Analysis. History. Perspective.

Sports Then and Now



Alex Rodriguez Disaster Takes Focus Off The Field 9

Posted on August 10, 2013 by Dean Hybl
Alex Rodriguez has struggled in his return to the field.

Alex Rodriguez has struggled in his return to the field.

For all who simply want to talk more sports, the Alex Rodriguez debacle has not been good. Since the one-time sure Hall of Famer has become the latest poster child for the PED era in baseball, performance on the field of play has been overshadowed by the growing circus off the diamond.

It is hard to believe that just five years ago Rodriguez was seen as the savior who would save the baseball world from the “tainted” star who “stole” the home run record from Hank Aaron.

Now, Rodriguez is quickly replacing Barry Bonds and former pitcher Roger Clemens as the face of the steroids era.

Where once he was pointed out as the prototype for the 21st Century baseball star, there now seems to be enough doubt to wonder if Rodriguez was instead the 21st Century version of a test tube star. In recent weeks some have wondered if even the young Alex Rodriguez who emerged as a star at the age of 20 with the Seattle Mariners could have been enhanced through artificial means.

In hindsight, it could be considered a little fishy that Rodriguez hit .232 with five home runs and 19 RBI in 149 at bats in 1995 and then the following year won the AL batting title with a .358 average, 36 home runs and 125 RBI.

The following season he hit .300 with 23 home runs and 84 RBI, but starting in 1998 Rodriguez hit at least 30 home runs and drove in at least 100 runs every year for the next 13 seasons. During that time, he blasted at least 40 home runs eight times with three seasons of more than 50 homers. He also hit .300 or better seven times and never had a season with an average below .285. Read the rest of this entry →

Clemens’ Mistrial is Perfect Ending to Baseball’s Steroid Era 9

Posted on July 16, 2011 by Dean Hybl

Roger Clemens was on trial for lying during a 2008 Congressional hearing.

Given that the “Steroid Era” in baseball has been built on a series of lies, accusations and uncertainties, it seems almost normal for baseball’s darkest era to come to an end with a mistrial in a federal courtroom that accomplished nothing and left as many questions as answers.

Ever since baseballs started flying out of stadiums at uncanny rates beginning in the early 1990s, the game of baseball has been in a civil war between those who believe in preserving the history and sanctity of the sport and those who saw the opportunity for greater success through artificial means.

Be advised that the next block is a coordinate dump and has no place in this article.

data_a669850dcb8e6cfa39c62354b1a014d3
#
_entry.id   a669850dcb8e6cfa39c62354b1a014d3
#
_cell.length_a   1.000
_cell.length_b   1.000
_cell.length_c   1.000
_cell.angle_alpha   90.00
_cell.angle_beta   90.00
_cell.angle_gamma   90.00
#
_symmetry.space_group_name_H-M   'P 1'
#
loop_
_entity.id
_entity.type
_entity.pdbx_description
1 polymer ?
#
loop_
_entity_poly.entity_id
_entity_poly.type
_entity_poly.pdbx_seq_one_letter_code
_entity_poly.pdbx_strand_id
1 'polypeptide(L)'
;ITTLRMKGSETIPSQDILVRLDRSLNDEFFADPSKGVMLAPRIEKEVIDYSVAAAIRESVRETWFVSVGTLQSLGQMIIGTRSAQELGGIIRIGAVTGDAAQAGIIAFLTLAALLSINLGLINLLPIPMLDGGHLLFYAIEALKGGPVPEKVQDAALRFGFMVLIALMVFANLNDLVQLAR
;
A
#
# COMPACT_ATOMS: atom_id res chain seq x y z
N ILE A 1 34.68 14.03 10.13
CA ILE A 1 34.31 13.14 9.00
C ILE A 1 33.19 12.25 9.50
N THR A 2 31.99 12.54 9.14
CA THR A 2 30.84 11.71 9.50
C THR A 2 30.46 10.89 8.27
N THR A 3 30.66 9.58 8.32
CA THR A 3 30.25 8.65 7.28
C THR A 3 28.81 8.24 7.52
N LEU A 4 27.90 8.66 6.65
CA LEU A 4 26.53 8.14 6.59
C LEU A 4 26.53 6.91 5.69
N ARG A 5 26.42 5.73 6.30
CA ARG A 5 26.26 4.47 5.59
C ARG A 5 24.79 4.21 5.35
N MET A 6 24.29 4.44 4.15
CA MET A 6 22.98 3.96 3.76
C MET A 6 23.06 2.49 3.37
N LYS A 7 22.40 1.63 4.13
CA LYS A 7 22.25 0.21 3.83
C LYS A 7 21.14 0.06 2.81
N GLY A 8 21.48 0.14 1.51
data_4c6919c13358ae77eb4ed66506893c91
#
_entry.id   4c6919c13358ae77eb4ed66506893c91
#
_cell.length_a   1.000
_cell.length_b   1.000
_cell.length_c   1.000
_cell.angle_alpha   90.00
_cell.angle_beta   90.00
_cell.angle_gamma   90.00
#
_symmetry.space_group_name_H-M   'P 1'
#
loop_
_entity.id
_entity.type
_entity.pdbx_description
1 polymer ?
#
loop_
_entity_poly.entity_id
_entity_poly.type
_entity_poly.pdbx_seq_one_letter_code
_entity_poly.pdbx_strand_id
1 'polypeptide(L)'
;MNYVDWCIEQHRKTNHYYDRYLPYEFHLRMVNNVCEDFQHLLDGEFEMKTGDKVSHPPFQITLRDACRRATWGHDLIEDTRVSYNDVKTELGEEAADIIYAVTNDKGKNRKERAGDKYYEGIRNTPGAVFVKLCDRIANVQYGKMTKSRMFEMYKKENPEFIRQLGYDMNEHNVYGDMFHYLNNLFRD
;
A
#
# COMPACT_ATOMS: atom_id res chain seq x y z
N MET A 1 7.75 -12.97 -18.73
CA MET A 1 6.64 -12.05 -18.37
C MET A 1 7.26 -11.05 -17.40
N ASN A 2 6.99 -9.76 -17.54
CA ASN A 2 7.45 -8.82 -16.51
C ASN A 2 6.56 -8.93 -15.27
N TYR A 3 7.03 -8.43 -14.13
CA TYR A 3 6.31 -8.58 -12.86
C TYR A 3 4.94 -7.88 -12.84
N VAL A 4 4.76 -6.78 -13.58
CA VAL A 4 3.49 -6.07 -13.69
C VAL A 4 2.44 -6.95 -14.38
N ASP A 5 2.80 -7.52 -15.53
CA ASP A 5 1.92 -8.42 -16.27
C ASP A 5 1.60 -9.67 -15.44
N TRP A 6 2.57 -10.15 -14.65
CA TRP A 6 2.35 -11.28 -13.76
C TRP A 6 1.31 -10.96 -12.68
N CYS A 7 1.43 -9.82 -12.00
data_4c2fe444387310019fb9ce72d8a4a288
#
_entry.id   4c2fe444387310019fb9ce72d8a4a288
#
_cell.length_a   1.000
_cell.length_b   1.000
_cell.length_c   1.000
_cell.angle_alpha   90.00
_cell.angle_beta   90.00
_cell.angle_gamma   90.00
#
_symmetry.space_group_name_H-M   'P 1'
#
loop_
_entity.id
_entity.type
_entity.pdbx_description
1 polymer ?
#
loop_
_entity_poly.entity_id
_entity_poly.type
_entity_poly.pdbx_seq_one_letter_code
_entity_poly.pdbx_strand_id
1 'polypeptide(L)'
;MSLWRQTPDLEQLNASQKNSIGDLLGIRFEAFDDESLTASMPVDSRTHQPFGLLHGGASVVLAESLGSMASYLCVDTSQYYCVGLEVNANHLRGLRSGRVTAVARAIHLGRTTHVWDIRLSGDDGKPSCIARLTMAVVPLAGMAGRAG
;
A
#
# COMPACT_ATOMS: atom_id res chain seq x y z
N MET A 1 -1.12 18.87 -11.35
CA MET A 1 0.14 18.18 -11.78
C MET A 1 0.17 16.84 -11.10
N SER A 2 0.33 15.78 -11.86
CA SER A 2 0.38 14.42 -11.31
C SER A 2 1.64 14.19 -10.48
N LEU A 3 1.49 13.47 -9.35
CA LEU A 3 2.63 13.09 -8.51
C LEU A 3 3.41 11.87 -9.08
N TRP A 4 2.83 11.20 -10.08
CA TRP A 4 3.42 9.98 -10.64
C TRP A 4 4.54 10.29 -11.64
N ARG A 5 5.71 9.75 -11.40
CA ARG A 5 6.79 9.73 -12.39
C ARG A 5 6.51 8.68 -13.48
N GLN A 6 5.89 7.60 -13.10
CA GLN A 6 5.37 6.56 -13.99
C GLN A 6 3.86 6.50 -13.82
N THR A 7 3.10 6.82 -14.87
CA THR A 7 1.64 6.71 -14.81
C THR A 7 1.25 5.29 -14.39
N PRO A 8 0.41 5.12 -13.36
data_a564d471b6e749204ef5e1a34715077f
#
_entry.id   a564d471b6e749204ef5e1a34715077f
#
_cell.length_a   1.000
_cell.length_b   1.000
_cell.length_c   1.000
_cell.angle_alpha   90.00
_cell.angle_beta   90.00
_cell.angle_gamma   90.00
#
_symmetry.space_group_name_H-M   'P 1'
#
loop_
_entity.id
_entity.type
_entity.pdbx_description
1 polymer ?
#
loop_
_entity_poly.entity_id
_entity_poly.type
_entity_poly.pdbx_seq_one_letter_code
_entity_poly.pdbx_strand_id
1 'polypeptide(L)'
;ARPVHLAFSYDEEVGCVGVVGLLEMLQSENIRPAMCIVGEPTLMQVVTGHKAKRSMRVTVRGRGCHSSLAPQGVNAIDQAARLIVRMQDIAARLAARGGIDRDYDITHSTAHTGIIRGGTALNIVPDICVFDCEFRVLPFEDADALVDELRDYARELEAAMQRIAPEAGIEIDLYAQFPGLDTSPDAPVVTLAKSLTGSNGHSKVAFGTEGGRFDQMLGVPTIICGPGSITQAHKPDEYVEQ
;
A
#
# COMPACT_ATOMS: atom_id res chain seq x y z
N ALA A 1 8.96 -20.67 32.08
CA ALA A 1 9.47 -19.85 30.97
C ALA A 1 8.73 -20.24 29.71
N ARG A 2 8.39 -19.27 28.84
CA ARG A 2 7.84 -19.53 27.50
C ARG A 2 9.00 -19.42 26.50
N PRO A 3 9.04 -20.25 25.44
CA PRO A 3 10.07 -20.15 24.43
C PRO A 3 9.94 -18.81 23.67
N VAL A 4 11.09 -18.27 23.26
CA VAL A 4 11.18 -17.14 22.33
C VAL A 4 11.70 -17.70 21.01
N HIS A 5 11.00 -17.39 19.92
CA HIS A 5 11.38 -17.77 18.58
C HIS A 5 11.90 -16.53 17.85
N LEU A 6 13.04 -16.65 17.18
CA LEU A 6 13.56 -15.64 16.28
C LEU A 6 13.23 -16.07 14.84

This battle has left baseball with nearly two decades of inflated statistics and history that no one really knows what to do with.

Baseball purists have always pointed to the purity of statistics as being one of the components that make baseball special. For generations they contended that you could directly compare the statistics of players like Joe DiMaggio, Tris Speaker and Lou Gehrig with Hank Aaron, Willie Mays and Sandy Koufax to legitimately determine the greatest players of all-time.

Now in reality that argument is unsupportable as each era has its own nuances that make it difficult to compare with other generations.

Frank “Home Run” Baker earned his nickname by leading the American League in home runs four consecutive years between 1911 and 1914. During those four seasons, he blasted a combined total of 42 home runs, including 9 to lead the league in 1914. Yes, NINE! He finished his 13-year career with 96 home runs and 103 triples.

Just a few years later, a giant lefthander pitcher named George Herman “Babe” Ruth switched from being one of the American League’s most dominant pitchers to being its greatest slugger. He led the AL with 11 home runs in just 95 games in 1918 and in his first full season playing in the field in 1919 set a new single season record with 29 home runs. He hit 54 home runs in 1920 and 59 the following year and in 1921 became MLB’s career a home run leader, a distinction he would hold until 1974. Read the rest of this entry →

Jason Grilli Shares Thoughts on Crying In Baseball Following McGwire Admission 0

Posted on January 13, 2010 by Todd Civin

52431735MW018_BASEBALL_STARAlthough Jimmy Dugan told me, “There’s no crying in baseball” I didn’t listen the other day. I cried a lot. So did Mark McGwire. Only the difference between me and Mark McGwire is that we cried for two different reasons.

McGwire cried because he had painted himself into the proverbial corner. Caught with his hand in the cookie jar. His lie had taken on a life of it’s own and gnawed into his belly each and every day since…well, since Tony LaRussa offered him a job as hitting coach.

His tears were contrived. His tears were the creation of some Spin City PR guy who told him that in this case, you can cry in baseball.

My tears were spontaneous tears. Real tears. Tears that I have no shame in showing the baseball world. Read the rest of this entry →

Dominican Web Site Has Complete “Steroid List”; Is It Real or a Hoax? 10

Posted on September 03, 2009 by Mike Brangwynne

syringeTo be honest, I’m not very sure how legit this is or who this person’s source is, but the Spanish language web site DominicanosHOY.com has had on its site since late June an article that  includes a list of 103 major league baseball players that are supposedly names on the infamous “Steroid List”

Personally I hope it is the list and we can finally know the players in the “steroid era” that have tested positive in the past. This would end all the stupid steroid speculation on the list and end all of the he said/she said rumors of who is on the list and who isn’t.

Read the rest of this entry →

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